This past Friday some of us from the LLC went to Arcadia Farm to volunteer for a few hours. It was a small group of us, but I think we got a good amount of work done. We broke up a few rows of soil that sweet potatoes had just been harvested from. The woman we were working with, I can’t remember her name, said that we could keep any potatoes that we found still in the ground while we were digging. Sonam found a REALLY big sweet potato! I hope she made something good out of it; I’ll have to ask her about it. We found many other small potatoes and brought them back with us. I kept a few and cooked them for my roommate. Alright, back to the relevant part of the story. So we broke up the soil to make the rows ready to plant a cover crop for the cold season to put nutrients back in the soil. We were able to plant one row or some kind of radish seed. These radishes are not meant to be harvested, she told us that the greens will be cut down and the radish roots will just be broken up into the soil to decompose and enrich the soil for the next crop that will be planted there.

The farm was smaller than I expected it to be; it was pretty much a big garden, but they had a lot of things planted there. Before we started working she showed us around the different plants they were growing. Much of the space was empty because it is the end of the growing season and they had already harvested some things. I did see what an okra plant looks like for the first time though. There were a few things that they had just for educational purposes because sometimes they show groups of kids around; they had a few cotton plants, some popping corn that they show to the kids, and some chickens. I think she said they had seven chickens. We saw them in a little coop that she said was designed when they had some kind of contest to see who could create the best chicken coop. It was actually pretty cool; it had wheels on one end so you could just lift it and role it to a fresh patch of grass every day for the chickens to scratch for bugs and fertilize a new spot each day. I thought that was an interesting design that is very beneficial for the chickens and allowed the grass to grow back. She also explained to us what they do with the produce from the farm. The whole goal of Arcadia Farm is to provide fresh produce to communities that do not have access or the ability to get fresh foods. They partner with several other farms to provide a wide range of produce as well as milk, eggs, and cheeses. She told us that they renovated an old school bus with refrigerators that they drive to certain places every weekend to sell these fresh foods to communities that need it. They accept foodstamps and other government aid from low income families that probably wouldn’t have the money to buy those kinds of food otherwise.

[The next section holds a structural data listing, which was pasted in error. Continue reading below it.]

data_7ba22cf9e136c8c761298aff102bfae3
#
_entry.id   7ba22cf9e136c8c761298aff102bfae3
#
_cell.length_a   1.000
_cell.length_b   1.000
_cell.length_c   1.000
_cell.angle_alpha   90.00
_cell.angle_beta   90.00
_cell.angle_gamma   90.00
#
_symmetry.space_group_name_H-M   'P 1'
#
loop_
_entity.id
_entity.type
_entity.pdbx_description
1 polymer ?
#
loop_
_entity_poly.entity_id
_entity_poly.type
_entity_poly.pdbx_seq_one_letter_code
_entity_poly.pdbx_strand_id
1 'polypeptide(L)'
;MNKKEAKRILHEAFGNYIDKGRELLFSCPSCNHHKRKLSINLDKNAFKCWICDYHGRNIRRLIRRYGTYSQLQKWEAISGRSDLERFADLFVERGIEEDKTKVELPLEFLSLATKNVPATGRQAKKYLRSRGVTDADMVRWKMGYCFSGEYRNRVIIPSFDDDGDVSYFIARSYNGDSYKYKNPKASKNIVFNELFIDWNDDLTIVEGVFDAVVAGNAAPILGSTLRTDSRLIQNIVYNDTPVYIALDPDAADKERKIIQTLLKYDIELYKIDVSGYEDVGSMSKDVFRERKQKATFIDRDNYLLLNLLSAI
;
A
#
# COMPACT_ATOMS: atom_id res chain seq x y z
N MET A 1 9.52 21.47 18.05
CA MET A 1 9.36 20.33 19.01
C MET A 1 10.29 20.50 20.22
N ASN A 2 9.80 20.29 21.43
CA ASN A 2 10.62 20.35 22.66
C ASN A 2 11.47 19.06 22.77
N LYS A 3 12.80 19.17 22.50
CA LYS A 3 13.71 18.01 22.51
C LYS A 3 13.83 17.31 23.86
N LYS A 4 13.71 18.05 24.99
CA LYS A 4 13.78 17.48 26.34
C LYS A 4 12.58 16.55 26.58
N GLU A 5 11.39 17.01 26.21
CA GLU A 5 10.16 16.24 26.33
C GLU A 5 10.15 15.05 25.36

I think that Arcadia Farm is doing a great thing to educate and provide a local, sustainable food source for the surrounding area. It was a great experience for me to get off campus and help out for a while, and I hope to volunteer there again soon.



  1. xiaoxiazzzzz · November 3, 2015

    From your post, I can tell you had so much fun there at the Arcadia Farm. It is good to reuse the radish roots or excessive food waste to decompose into rich nitrous soil. Since those are natural food, unlike the pesticide or agricultural chemicals, they won’t hurt the farm. Even it is a small farm, smaller than your expectation at least, it does contain so many varieties of plants and chickens. The reason is because the small size of the little farm, that the owner is able to take care of each plant and animal here, it gives high quality food. Agricultural food factory makes so much food at once; as a result, it focuses on the quantity than quality. Furthermore, it is so graceful that this little farm gives the fresh produce to the low-income communities.
    BTW, I took some of the sweet potatoes from the common room. They taste pretty good! Thank you guys☺


  2. andrewwingfield · November 11, 2015

    So glad you got to experience Arcadia. That is one of my favorite sustainability organizations in our region, for all of the reasons you mention. They not only grow food sustainably, they also make that food available to communities that would otherwise not have access. They are really addressing all three Es of sustainability in their work.


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